Elliot Olsen has regained millions for people harmed by Legionnaires’ disease. If you or a family member were affected by this Carol Stream outbreak, please call Elliot at (612) 337-6126 for a free consultation.

Two Carol Stream retirement home residents have died, and a third was sickened, in a Legionnaires’ disease outbreak being investigated by Illinois health officials.

Officials for the Covenant Living at Windsor Park retirement home did not release any other information on the three victims, who were sickened in the past eight months.

“Two residents of Windsor Park have died from a combination of Legionnaires’ disease and other underlying conditions,” Don Bolger, DuPage County Health Department’s public information officer, told the Daily Herald.

Carol Stream is a village of about 40,000 people in DuPage County, 34 miles west of the Chicago Loop.

Carol Stream outbreak: 2nd for Covenant Living

Windsor Park is the second Covenant Living facility in less than a year to report a Legionnaires outbreak. Last October, 15 cases were recorded in Batavia by the Kane County Health Department: 13 at Covenant Living at the Holmstad, and two in residents in the neighboring community. A source for that outbreak was not identified.

Covenant Living has 16 communities in nine states: California, Colorado, Connecticut, Florida, Illinois, Michigan, Minnesota, Oklahoma, and Washington. Along with the Batavia and Carol Stream locations in Illinois, Covenant Living also has facilities in Chicago, Geneva, and Northbrook.

The Illinois Department of Public Health (IDPH) and DCHD are working with Windsor Park officials to examine the facility and see if the source of the Legionella, the bacteria that causes Legionnaires’ disease, can be located. State officials will test the facility’s water.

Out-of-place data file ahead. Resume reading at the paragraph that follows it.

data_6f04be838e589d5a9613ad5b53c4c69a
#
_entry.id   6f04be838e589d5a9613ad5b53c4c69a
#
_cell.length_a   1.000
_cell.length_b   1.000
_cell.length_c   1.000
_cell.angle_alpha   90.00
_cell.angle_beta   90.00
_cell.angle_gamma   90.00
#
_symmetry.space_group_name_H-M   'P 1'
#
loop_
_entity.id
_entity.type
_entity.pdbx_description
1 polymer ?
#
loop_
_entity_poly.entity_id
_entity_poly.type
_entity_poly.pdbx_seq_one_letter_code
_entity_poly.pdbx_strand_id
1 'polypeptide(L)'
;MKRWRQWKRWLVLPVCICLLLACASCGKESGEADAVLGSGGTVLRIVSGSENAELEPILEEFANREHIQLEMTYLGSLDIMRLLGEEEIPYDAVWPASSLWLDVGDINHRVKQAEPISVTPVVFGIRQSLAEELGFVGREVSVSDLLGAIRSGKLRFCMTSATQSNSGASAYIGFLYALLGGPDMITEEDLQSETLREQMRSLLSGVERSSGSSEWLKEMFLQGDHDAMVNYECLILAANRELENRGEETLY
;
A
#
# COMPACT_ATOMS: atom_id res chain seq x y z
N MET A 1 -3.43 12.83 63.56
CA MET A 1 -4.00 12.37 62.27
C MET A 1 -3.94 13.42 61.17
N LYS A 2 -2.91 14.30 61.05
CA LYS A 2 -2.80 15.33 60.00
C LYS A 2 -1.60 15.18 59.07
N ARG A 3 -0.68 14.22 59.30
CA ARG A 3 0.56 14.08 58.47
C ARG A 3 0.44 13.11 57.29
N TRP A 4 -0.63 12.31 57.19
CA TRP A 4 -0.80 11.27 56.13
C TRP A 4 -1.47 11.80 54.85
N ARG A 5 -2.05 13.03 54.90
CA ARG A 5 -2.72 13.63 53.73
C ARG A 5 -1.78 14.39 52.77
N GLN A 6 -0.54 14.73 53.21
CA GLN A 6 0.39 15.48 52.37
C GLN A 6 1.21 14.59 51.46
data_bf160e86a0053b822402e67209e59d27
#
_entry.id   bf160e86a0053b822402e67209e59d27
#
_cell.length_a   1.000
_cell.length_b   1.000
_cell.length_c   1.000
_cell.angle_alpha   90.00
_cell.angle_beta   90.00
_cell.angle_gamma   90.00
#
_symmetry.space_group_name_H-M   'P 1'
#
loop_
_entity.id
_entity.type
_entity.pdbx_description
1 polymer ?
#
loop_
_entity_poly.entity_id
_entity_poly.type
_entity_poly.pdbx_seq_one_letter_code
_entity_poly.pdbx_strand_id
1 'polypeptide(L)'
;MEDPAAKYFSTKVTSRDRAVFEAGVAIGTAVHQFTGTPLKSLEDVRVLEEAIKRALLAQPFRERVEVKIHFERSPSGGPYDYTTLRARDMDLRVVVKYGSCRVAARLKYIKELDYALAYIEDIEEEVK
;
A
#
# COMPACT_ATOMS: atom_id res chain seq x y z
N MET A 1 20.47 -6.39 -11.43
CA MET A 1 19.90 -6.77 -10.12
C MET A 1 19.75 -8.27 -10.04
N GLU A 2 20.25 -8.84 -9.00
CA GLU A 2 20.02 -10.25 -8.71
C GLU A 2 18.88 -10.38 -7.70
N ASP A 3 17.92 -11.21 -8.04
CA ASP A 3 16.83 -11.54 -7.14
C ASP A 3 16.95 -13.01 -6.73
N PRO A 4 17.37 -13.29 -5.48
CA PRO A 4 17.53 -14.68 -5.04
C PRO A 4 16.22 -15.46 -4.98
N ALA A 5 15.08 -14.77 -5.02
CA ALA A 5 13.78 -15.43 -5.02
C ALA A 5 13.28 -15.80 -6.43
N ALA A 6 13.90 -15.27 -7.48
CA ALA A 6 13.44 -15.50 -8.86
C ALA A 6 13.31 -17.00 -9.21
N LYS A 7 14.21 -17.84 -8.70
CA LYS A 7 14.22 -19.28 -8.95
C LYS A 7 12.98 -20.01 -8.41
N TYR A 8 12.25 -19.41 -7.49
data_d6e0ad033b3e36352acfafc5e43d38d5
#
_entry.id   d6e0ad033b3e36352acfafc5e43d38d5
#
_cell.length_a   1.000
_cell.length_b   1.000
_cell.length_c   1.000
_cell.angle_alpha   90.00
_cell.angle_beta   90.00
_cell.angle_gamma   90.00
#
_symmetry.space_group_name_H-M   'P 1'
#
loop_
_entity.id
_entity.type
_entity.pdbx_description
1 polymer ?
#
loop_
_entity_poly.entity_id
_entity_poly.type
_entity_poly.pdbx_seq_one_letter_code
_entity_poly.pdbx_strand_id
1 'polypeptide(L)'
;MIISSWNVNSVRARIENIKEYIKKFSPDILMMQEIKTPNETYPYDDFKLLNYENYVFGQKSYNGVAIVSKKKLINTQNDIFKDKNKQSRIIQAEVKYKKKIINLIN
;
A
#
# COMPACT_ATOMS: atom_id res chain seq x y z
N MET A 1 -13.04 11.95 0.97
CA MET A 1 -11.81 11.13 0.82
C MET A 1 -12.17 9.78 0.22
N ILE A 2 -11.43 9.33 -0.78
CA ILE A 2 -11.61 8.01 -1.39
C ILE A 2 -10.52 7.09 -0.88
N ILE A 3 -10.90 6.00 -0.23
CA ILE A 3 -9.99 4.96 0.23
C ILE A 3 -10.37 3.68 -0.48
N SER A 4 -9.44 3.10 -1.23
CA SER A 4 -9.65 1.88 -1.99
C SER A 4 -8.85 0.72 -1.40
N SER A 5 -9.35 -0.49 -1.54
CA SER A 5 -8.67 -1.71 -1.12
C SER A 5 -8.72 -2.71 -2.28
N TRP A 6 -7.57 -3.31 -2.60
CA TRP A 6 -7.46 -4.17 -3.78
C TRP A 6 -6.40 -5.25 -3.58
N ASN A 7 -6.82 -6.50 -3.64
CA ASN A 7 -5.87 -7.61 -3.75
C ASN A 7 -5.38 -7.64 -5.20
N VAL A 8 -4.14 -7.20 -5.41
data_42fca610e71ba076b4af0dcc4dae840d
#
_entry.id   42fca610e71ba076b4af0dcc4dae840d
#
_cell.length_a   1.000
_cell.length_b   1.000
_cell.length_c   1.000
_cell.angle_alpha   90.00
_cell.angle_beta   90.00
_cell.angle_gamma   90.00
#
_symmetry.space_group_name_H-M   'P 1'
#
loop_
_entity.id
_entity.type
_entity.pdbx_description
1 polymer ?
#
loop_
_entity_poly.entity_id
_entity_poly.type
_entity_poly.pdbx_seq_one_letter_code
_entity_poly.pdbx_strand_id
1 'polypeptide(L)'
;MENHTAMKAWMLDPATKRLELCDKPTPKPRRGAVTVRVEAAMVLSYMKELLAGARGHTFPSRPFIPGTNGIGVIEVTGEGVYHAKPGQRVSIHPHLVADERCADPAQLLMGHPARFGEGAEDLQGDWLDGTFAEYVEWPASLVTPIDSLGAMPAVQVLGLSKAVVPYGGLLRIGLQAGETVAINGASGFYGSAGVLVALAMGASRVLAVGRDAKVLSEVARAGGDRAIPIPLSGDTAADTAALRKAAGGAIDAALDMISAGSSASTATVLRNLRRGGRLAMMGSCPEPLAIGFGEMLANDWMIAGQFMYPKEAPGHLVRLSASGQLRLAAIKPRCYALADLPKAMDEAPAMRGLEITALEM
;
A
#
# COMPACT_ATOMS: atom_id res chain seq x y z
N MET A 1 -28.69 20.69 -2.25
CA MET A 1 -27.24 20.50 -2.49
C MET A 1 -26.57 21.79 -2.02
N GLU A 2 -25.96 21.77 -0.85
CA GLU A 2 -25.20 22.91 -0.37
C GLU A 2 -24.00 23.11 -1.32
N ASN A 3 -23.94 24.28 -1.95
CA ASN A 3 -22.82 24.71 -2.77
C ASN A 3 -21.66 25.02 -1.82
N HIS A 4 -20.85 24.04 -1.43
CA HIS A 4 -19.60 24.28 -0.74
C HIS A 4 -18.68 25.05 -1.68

Carol Stream outbreak: Illinois woes

This is already the fourth Legionnaires’ disease incident for the state of Illinois in 2020 – the only reported incidents in the U.S. so far this year.

Last week, a single case of the pneumonia-like illness was diagnosed in a resident of Meadowbrook Manor, a senior home in Bolingbrook. The Will County Health Department and the IDPH are investigating.

Earlier in the month, two residents at Balmoral Nursing Home and one resident at The Admiral at the Lake were diagnosed with the respiratory illness. The two North Side nursing homes are less than 2 miles apart in Chicago. It’s still unknown what caused those illnesses.

Carol Stream outbreak: possible sources

Legionnaires’ disease – which is also known as legionellosis or Legionella pneumonia – is a respiratory illness that is contracted when people inhale microscopic, aerosolized water droplets (vapor or mist) that are spread by showers, faucets, swimming pools, hot tubs, or decorative fountains, to name just a few.

Legionella bacteria thrive in warm water and are found primarily in human-made environments. Other potential breeding grounds, along with the above examples, include:

  • water systems of large buildings (nursing homes, hospitals, hotels, etc.)
  • large plumbing systems
  • air-conditioning system cooling towers
  • hot-water heaters and tanks
  • physical-therapy equipment
  • mist machines and hand-held sprayers.